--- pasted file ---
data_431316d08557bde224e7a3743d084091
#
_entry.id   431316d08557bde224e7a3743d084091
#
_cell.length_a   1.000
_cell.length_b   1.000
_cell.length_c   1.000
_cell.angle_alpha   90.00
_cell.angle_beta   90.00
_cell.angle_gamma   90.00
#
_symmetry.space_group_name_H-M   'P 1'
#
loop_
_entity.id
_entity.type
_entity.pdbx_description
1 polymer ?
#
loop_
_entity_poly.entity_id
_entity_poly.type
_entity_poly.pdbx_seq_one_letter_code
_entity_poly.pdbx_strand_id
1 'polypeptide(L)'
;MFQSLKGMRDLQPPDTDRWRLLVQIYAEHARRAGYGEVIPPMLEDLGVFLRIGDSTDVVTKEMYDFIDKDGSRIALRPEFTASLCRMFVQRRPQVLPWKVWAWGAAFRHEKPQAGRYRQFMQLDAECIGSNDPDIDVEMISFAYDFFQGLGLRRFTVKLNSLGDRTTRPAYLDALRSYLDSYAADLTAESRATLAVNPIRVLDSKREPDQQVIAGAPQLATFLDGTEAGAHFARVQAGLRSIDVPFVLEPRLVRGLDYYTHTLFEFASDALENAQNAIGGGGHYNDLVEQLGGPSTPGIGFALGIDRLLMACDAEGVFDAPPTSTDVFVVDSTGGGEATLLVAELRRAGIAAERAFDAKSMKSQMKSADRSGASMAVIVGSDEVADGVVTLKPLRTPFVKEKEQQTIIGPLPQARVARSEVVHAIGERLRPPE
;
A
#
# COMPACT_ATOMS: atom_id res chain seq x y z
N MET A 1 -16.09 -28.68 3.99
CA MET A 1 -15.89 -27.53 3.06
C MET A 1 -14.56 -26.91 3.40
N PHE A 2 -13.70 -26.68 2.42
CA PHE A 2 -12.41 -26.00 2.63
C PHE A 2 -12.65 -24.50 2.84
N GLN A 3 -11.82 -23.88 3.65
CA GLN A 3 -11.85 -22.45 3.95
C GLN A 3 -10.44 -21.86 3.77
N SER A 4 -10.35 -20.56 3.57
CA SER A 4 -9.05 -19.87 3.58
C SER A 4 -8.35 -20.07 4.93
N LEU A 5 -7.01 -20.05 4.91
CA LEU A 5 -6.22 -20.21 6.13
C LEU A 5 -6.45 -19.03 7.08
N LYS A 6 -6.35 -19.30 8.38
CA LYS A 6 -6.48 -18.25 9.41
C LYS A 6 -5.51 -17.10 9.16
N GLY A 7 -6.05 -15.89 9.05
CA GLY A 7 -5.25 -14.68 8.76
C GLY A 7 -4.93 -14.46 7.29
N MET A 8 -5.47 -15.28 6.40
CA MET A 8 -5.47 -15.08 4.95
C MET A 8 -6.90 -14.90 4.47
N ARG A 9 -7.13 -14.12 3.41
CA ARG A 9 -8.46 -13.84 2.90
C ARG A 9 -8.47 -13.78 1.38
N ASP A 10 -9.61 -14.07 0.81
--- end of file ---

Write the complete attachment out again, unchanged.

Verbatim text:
data_431316d08557bde224e7a3743d084091
#
_entry.id   431316d08557bde224e7a3743d084091
#
_cell.length_a   1.000
_cell.length_b   1.000
_cell.length_c   1.000
_cell.angle_alpha   90.00
_cell.angle_beta   90.00
_cell.angle_gamma   90.00
#
_symmetry.space_group_name_H-M   'P 1'
#
loop_
_entity.id
_entity.type
_entity.pdbx_description
1 polymer ?
#
loop_
_entity_poly.entity_id
_entity_poly.type
_entity_poly.pdbx_seq_one_letter_code
_entity_poly.pdbx_strand_id
1 'polypeptide(L)'
;MFQSLKGMRDLQPPDTDRWRLLVQIYAEHARRAGYGEVIPPMLEDLGVFLRIGDSTDVVTKEMYDFIDKDGSRIALRPEFTASLCRMFVQRRPQVLPWKVWAWGAAFRHEKPQAGRYRQFMQLDAECIGSNDPDIDVEMISFAYDFFQGLGLRRFTVKLNSLGDRTTRPAYLDALRSYLDSYAADLTAESRATLAVNPIRVLDSKREPDQQVIAGAPQLATFLDGTEAGAHFARVQAGLRSIDVPFVLEPRLVRGLDYYTHTLFEFASDALENAQNAIGGGGHYNDLVEQLGGPSTPGIGFALGIDRLLMACDAEGVFDAPPTSTDVFVVDSTGGGEATLLVAELRRAGIAAERAFDAKSMKSQMKSADRSGASMAVIVGSDEVADGVVTLKPLRTPFVKEKEQQTIIGPLPQARVARSEVVHAIGERLRPPE
;
A
#
# COMPACT_ATOMS: atom_id res chain seq x y z
N MET A 1 -16.09 -28.68 3.99
CA MET A 1 -15.89 -27.53 3.06
C MET A 1 -14.56 -26.91 3.40
N PHE A 2 -13.70 -26.68 2.42
CA PHE A 2 -12.41 -26.00 2.63
C PHE A 2 -12.65 -24.50 2.84
N GLN A 3 -11.82 -23.88 3.65
CA GLN A 3 -11.85 -22.45 3.95
C GLN A 3 -10.44 -21.86 3.77
N SER A 4 -10.35 -20.56 3.57
CA SER A 4 -9.05 -19.87 3.58
C SER A 4 -8.35 -20.07 4.93
N LEU A 5 -7.01 -20.05 4.91
CA LEU A 5 -6.22 -20.21 6.13
C LEU A 5 -6.45 -19.03 7.08
N LYS A 6 -6.35 -19.30 8.38
CA LYS A 6 -6.48 -18.25 9.41
C LYS A 6 -5.51 -17.10 9.16
N GLY A 7 -6.05 -15.89 9.05
CA GLY A 7 -5.25 -14.68 8.76
C GLY A 7 -4.93 -14.46 7.29
N MET A 8 -5.47 -15.28 6.40
CA MET A 8 -5.47 -15.08 4.95
C MET A 8 -6.90 -14.90 4.47
N ARG A 9 -7.13 -14.12 3.41
CA ARG A 9 -8.46 -13.84 2.90
C ARG A 9 -8.47 -13.78 1.38
N ASP A 10 -9.61 -14.07 0.81